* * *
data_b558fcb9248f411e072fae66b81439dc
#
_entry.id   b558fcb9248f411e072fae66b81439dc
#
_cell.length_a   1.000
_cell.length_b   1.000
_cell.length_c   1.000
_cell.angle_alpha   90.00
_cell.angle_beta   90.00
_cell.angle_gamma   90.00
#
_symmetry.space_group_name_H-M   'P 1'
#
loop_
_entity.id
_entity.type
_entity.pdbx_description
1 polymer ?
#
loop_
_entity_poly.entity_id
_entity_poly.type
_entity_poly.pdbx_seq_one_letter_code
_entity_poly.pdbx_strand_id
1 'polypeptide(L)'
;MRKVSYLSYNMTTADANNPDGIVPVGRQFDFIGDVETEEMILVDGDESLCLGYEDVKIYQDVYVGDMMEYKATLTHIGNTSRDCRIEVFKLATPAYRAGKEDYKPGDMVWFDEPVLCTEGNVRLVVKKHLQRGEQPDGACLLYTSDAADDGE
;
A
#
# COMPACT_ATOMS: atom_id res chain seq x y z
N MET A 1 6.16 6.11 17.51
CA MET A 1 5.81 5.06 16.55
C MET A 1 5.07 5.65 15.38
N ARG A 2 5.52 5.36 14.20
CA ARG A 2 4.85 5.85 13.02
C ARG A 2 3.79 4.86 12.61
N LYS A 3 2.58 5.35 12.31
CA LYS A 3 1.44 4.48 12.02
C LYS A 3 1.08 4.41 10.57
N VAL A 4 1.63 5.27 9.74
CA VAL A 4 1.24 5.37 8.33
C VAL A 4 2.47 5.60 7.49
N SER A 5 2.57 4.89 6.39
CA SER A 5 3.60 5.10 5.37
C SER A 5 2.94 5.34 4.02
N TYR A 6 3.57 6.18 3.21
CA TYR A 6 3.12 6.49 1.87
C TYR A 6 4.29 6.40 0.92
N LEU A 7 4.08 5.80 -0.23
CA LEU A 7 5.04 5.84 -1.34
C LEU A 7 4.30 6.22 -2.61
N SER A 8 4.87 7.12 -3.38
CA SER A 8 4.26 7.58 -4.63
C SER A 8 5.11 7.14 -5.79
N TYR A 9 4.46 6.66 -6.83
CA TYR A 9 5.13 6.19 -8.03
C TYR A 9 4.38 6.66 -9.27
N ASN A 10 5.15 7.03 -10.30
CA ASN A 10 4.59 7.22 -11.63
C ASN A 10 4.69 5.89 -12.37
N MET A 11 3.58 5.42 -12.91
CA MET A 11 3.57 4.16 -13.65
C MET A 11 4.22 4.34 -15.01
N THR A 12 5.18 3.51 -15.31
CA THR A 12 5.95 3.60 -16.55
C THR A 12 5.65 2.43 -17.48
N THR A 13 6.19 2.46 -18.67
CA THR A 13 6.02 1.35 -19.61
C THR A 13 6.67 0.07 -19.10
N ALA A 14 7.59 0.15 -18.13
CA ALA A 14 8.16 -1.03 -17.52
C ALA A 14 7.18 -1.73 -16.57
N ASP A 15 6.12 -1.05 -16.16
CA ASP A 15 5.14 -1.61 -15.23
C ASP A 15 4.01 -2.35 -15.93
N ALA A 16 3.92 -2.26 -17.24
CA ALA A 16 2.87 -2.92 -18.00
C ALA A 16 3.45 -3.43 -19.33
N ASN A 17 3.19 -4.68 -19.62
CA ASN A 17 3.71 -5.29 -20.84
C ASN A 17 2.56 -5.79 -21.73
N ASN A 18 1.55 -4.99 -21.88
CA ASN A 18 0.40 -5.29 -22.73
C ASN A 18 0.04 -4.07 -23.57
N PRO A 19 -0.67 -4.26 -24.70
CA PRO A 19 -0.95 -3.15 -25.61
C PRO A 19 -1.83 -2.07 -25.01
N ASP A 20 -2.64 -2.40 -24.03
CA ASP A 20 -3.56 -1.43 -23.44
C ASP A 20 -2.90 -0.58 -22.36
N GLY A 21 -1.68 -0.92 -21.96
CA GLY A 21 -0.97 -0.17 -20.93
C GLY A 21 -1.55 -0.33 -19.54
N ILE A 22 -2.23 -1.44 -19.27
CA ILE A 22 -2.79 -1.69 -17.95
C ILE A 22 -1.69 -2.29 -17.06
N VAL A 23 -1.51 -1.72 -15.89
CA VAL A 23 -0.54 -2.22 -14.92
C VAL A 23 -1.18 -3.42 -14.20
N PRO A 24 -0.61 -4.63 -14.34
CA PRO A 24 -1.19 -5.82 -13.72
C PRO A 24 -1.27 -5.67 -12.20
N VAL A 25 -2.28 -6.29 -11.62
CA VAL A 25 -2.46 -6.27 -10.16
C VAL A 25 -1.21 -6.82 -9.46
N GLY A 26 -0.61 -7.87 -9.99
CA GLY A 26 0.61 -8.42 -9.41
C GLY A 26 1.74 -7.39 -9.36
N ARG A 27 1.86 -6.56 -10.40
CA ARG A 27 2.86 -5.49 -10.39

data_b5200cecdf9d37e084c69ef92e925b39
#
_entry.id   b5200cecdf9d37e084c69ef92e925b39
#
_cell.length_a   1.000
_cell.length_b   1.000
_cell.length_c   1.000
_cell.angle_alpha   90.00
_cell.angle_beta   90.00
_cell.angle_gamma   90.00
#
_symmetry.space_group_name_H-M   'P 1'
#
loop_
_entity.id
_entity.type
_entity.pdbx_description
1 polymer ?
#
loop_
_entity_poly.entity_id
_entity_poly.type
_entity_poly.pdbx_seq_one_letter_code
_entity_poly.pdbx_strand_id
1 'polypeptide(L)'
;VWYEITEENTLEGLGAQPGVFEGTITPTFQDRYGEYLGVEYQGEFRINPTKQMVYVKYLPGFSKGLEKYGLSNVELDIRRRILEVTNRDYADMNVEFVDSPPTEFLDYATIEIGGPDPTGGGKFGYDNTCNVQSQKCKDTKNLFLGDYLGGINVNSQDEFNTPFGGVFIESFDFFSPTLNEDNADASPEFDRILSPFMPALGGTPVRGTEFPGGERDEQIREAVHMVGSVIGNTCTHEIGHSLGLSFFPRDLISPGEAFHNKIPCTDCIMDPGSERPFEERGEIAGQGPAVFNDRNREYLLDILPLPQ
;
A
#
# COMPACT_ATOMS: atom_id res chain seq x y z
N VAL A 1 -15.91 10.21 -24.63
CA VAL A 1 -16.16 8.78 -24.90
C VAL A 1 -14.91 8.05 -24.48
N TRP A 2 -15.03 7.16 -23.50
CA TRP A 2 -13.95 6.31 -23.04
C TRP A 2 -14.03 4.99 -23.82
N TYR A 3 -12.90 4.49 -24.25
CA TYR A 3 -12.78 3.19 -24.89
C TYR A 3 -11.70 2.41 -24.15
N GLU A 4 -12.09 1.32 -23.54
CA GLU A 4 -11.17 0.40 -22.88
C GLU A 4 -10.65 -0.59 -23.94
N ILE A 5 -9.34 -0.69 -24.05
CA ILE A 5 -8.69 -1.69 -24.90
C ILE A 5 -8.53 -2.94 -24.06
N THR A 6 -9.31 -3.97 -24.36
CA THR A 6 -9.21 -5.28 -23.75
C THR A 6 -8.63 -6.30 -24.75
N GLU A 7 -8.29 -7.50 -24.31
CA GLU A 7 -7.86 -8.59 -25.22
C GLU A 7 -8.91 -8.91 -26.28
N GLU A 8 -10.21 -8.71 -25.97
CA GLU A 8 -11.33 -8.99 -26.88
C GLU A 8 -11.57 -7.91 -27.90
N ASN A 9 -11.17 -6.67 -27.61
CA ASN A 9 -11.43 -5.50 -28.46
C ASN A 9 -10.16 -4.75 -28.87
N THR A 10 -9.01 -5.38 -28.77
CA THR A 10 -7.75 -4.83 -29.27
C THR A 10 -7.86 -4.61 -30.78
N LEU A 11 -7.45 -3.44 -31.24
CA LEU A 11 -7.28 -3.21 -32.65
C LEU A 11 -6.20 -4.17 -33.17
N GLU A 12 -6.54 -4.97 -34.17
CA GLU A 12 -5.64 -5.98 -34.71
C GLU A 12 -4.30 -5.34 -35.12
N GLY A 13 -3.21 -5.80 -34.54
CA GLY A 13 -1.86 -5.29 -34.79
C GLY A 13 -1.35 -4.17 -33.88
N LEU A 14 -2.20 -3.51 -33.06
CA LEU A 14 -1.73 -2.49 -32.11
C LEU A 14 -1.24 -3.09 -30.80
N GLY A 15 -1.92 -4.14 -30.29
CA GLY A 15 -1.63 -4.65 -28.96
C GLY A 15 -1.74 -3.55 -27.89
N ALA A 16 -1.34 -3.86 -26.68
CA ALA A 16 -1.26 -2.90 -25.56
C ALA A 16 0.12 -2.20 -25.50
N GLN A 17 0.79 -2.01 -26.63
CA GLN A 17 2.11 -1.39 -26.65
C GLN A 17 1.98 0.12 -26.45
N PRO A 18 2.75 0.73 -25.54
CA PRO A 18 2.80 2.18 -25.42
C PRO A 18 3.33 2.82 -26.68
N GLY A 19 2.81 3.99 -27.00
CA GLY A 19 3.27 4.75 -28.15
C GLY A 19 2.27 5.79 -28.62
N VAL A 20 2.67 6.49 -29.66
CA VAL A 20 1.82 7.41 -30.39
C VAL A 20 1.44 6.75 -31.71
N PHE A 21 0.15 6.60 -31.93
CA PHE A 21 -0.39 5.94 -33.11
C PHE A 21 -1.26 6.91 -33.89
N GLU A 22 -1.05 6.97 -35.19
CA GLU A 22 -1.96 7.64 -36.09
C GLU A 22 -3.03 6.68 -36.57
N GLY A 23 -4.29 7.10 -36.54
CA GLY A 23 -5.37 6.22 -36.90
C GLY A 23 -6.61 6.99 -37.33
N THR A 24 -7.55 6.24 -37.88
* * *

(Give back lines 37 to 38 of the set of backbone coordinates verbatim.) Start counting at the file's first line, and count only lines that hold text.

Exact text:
N LYS A 3 2.58 5.35 12.31
CA LYS A 3 1.44 4.48 12.02